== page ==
With Brexit remaining at a standstill after Theresa May’s crushing defeat, the future of the construction industry is also very much up in the air. The UK has relied heavily on the proficiency of overseas workers to plug the skills gap in this sector which continues to be inundated with residential and infrastructural projects. The UK population is anticipated to expand by 3.6 million (5.5%) over the next decade and the construction workforce will continue to experience an increased demand for their expertise.
The Landscape For Construction Workers
Figures from the Office for National Statistics (ONS) also highlight that the construction industry is struggling to attract young UK-born workers which is resulting in an ageing industry. In 2011, it was estimated that one in every five UK-born construction workers were aged over 55, meaning that by 2021, those individuals will be on the cusp of retirement age.
This has highlighted a significant recruitment and training deficiency as well as a lack of investment that has been rooted in the industry, even before the fractious divide of the referendum. While the government attempts to provide the public with answers, they have failed to guarantee the construction sector that they will have access to the EU talent pool that has served our island nation for centuries. It is therefore paramount that homegrown companies provide reassurance and necessary financial support to existing EU workers as this time of great uncertainty.
Whatever the impact of Brexit (when and if it is eventually delivered), it is imperative that these workforce shortfalls are anchored and re-evaluated so that this skills void can be bridged over the longer-term. James Bryce, head of strategic workforce planning at Arcadis has affirmed that greater action needs to be taken in researching modern methods of construction and diverting its profits into training and development. This would undoubtedly help relieve some of the concern in relation to the recruitment of the 400,000 plus workers that the industry requires each year to deliver on the UK’s housing and infrastructure needs.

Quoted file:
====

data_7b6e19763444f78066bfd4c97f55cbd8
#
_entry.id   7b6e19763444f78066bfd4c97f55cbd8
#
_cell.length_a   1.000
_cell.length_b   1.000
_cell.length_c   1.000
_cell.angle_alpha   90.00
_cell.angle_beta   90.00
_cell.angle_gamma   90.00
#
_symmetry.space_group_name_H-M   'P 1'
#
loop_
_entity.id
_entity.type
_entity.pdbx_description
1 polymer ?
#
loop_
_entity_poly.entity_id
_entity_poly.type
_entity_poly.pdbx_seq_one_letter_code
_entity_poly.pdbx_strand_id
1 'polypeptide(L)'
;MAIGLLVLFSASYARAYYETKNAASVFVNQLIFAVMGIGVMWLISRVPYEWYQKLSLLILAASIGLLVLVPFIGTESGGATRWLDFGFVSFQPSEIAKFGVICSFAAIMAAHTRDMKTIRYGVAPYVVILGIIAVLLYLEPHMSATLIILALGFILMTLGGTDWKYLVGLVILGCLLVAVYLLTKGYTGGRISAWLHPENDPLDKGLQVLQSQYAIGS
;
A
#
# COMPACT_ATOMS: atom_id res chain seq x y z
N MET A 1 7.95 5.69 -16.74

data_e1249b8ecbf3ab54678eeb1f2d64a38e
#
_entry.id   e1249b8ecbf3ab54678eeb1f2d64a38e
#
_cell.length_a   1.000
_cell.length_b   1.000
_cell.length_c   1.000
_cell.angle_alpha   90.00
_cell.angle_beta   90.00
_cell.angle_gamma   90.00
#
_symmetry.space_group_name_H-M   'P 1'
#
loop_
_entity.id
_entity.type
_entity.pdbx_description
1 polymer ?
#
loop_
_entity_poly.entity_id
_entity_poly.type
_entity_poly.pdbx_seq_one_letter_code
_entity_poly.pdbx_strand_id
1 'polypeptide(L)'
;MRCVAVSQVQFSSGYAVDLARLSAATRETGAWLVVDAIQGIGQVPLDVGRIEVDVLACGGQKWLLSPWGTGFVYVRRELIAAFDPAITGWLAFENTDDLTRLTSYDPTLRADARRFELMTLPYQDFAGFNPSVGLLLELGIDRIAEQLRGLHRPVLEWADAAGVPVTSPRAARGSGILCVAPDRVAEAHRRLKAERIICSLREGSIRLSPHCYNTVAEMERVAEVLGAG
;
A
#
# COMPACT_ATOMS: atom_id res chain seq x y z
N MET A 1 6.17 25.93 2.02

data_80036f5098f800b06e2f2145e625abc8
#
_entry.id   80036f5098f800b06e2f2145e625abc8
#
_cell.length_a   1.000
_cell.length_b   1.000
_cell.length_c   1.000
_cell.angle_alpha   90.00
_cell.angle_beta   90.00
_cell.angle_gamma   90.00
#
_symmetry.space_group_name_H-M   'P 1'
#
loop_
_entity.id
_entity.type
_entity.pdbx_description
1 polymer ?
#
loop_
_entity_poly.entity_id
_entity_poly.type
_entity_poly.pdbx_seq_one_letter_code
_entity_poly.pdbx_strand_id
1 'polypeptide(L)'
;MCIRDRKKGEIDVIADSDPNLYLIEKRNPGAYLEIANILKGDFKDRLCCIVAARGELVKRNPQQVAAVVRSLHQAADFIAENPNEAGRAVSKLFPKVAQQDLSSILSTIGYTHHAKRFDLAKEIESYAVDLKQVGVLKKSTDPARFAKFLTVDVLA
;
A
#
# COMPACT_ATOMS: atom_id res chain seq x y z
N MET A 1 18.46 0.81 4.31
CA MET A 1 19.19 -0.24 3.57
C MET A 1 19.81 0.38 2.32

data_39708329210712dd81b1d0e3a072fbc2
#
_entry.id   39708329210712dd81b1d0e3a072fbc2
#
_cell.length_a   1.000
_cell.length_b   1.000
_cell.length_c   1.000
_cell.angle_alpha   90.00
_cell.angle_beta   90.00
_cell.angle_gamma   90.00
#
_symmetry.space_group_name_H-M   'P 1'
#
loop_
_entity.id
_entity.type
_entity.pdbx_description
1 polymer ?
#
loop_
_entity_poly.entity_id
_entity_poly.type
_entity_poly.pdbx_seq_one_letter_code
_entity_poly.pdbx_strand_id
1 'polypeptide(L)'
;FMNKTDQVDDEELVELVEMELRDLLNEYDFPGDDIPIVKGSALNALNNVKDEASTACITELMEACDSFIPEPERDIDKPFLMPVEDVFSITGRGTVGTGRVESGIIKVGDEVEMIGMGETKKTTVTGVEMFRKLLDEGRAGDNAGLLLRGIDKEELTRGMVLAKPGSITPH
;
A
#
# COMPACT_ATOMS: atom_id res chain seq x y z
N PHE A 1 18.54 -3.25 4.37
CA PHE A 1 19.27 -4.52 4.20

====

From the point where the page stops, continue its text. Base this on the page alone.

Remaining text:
How To Help The Construction Industry Post-Brexit
It is critical that native organisations and professionals engage in different training methods to keep up to date with the innovative changes and cutting-edge technology now commonplace for the likes of builders, masons and plumbers.
An effective solution for this fast-moving environment could be a strategic focus on Continuous Professional Development (CPD). This would consist of creating a diverse workforce by delivering substantial backing for this trusted self-driven style of learning. Professionals create a portfolio documenting their progress and constantly review the skills, experience and knowledge that they have learned both during and outside of working hours.
Evidence of CPD is an attractive proposition for potential employers as they are taking on a reputable and motivated individual which gives them the opportunity to position themselves as experts in their field.
Construction professionals and those aspiring to engineer a move into this industry can benefit from thousands of institutes and professional bodies offering different processes for learning, including seminars, ideas sharing, training workshops and events. This accredited learning in construction acts as testament for a worker’s commitment to the industry along with their ambition. It can also future-proof their company by strengthening working relationships through the communication of key industry messages and practices.
Regardless of a soft or hard Brexit, the construction industry must be prepared to take a short-term hit in return for long-term stability by implementing a culture that values internal progression. Providing this stimulus to staff will actively increase their understanding of the industry and encourage them to adapt to new policies and procedures in the constantly evolving sphere of construction.
CPD could yet prove to be the catalyst that moves the construction monopoly into the 21st century and alleviate any fears of a national skills shortage for years to come. Please visit the Construction CPD Industry Hub for more relevant information, courses and upcoming events.